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(This page is a continuation from Paradigm

To understand how oursenses trick us, please visit our Paradigm Test page to check the reliability of our senses.

PARADIGMS are integral to how we understand and interpret the world around us. All our ideas and beliefs must be anchored in some paradigm to have meaning, and that has its source or beginning in an axiom.

An axiom is a statement, which we take so much for granted that we never consider it. In other words, which is regarded as being established, accepted, or self-evidently true.

We feel comfortable believing in our paradigm, like Linus's blanket in Charles Schultz's 'Peanuts.'

Unfortunately reality is not always so simple:

  • If first principles are necessary for thinking then the axioms cannot be proven.
  • If first principles can be proven i.e. if axioms are conclusions of prior arguments, then they are not first principles.
  • In other words, not everything can be proved.
  • Some things we call axioms cannot be proved.

An example is the sun rising in the morning and setting in the evening. It does not need to be proved as it is an accepted fact. 2000 years ago, it was self-evident that the sun orbited around the earth. Today we believe the earth orbits the sun. However in India they believed the Earth orbits the Sun about 3000 years ago.

The axiom in Europe 2000 years ago was an earth centred universe, and questioning such an obvious fact was considered daft. Often the axiom itself is derived from an unsubstantiated presuppositional assumption.

Bertrand Russell, the British philosopher put it this way:

“The point of philosophy is to start with something so simple as not to seem worth stating, and to end with something so paradoxical that no one will believe it.”

We start with one or more first principles, or axioms. Every philosophy and every thinker must begin somewhere, and that beginning is with one or more assumptions, called first principles or axioms. Unless there is a first principle, there cannot be a second or a third principle. Unless there has been a logically first thought there cannot be a second or a third thought.

One can’t evaluate beliefs especially others' unless one considers the paradigms, which are the context from which those beliefs developed. Spiritual believers and Atheists have vastly different philosophies on values, behaviour, experience, knowledge and the very nature of reality. And yes, Atheists have belief and faith. The Humanists and Atheists believe in man and man’s reason, and faith in the material world, and that this is all there is, and that everything can eventually be known through our senses.

Please visit our Paradigm Test page to check the reliability of your senses.

Faith does not stand above or against reason, but reasoning itself rests on the presuppositions of faith, and collapses as arbitrary without faith.

What this means is that everybody, whether believer in God or an atheist, is a believer in something. It is impossible not to believe in something.

All scientific laws are based on the principle of induction. Induction is the process of generalising from observed cases to all cases of the same kind. The basic guide is that future cases will be like past cases. All learning is based on observing similarities and projecting them into the future.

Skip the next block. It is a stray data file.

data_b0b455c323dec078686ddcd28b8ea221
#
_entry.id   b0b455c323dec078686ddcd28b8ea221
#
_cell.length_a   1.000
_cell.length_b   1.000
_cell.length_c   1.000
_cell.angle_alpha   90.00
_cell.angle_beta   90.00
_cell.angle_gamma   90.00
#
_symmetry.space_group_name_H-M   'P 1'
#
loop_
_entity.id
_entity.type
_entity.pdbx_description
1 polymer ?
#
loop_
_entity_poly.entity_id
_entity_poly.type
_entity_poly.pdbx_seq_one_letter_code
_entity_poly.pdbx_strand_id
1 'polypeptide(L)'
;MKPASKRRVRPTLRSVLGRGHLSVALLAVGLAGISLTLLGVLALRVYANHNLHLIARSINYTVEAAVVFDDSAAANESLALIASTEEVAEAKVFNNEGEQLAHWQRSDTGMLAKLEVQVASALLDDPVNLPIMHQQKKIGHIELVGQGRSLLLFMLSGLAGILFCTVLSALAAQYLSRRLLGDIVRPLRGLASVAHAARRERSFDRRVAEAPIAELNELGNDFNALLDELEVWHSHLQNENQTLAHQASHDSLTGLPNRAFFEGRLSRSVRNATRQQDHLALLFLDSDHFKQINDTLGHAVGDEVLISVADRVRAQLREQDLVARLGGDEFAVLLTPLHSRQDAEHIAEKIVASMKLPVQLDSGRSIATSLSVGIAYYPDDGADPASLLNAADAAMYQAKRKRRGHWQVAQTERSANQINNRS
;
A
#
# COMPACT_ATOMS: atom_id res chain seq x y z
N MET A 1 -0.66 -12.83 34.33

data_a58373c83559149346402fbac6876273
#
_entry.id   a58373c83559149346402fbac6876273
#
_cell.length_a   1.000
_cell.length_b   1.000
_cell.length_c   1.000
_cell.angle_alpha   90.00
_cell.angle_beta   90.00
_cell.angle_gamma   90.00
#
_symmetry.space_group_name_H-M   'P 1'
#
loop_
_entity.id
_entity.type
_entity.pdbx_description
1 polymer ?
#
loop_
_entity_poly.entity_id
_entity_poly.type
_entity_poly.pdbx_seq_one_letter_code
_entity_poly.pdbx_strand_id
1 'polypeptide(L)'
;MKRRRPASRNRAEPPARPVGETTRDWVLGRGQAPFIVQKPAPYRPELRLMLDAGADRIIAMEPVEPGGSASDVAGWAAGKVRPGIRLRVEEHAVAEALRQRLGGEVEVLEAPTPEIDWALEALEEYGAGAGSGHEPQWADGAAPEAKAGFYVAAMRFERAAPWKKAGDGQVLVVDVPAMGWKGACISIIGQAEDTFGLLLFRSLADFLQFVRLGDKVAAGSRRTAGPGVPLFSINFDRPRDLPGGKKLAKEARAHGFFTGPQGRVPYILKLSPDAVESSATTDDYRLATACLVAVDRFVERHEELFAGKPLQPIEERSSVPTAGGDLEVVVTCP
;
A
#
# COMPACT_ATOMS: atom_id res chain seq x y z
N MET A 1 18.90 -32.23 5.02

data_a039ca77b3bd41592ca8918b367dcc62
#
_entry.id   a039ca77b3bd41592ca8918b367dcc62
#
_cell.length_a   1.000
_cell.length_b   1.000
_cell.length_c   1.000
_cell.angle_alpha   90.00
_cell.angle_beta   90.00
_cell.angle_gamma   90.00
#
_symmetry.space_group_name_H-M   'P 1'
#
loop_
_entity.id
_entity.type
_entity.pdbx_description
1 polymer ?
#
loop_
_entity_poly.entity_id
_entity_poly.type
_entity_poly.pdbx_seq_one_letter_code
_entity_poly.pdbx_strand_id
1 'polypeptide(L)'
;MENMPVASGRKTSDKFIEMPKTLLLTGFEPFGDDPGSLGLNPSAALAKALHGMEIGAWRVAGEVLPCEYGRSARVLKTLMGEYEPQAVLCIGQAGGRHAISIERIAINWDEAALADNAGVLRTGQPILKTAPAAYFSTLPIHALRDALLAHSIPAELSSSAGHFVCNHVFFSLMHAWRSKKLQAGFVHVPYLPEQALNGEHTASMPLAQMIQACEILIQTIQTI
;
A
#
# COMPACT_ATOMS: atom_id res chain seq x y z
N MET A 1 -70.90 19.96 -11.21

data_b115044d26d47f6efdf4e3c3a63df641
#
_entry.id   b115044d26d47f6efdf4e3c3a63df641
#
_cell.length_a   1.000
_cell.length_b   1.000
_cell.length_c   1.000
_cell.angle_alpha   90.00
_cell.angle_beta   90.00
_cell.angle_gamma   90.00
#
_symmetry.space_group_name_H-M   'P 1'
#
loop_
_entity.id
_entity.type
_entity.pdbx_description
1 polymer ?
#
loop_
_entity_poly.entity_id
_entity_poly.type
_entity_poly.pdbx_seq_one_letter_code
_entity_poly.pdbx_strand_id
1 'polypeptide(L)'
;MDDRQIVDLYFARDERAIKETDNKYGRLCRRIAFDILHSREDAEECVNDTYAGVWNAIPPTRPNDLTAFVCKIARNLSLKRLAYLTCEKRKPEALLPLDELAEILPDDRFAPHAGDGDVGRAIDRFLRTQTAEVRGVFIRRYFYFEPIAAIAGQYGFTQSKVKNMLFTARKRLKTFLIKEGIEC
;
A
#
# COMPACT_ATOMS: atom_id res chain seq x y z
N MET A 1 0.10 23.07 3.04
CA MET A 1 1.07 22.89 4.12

Modern science operates through the principle of induction, but the interpretation of what is observed is based on the observer’s paradigm. And that is the problem of the principle of induction. A classic example is swans. All swans were white, until the first Europeans arrived in Australia and saw black swans. The Aboriginals living in Australia thought all swans were black.


What we call the advancement of science is really developing paradigms through a series of paradigm shifts. Unfortunately, paradigm shifts cannot be planned. Over time research shows one paradox after the other. Making sense of these paradoxes is the driving force towards a new paradigm shift. Implementing a paradigm shift is a process, which can only take place once an acceptance of a new concept has developed from different areas, and a “critical mass” of new ideas comes together.

For an individual, implementing a paradigm shift is well nigh impossible. It is necessary that the ground is prepared by a number of independent scientists or philosophers. The history of science has many cases of scientists and great innovative thinkers, who died unknown and frustrated, as their peers were unable to grasp the new ideas.

An example is Galileo. He grasped the concept of relativity, but the world wasn’t ready for it until Einstein published his Relativity Theory. Galileo’s inspiration came when he was on a ship leaving port. Einstein’s were trains and elevators.

The Greek philosophers, who influenced Western thinking so profoundly, were only a few generations of thinkers within a hundred years, 2400 years ago. The understanding of the universe underwent a paradigm shift following Nicolaus Copernicus, Galileo Galilei and Johannes Kepler.

Copernicus’ book, “On the Revolutions of the Heavenly Spheres,” was published when he was on his deathbed. Copernicus was fearful of the controversy his theory on the Sun centred universe (heliocentric) would cause.

After Galileo and Kepler, Europe was ready to accept the new paradigm. However in India, in the Vedic Period, the heliocentric paradigm was described 500 years before the Greek philosophers, with the Sun as the centre of the universe. India had made their paradigm shift 2100 years before Copernicus and Europe.

Apart from science, paradigm thinking influences our daily lives, as there are also social paradigms. If we are to have harmony in this world of ours there is a need for mutual cultural paradigm shifts.

(this article continues with social paradigm shifts)

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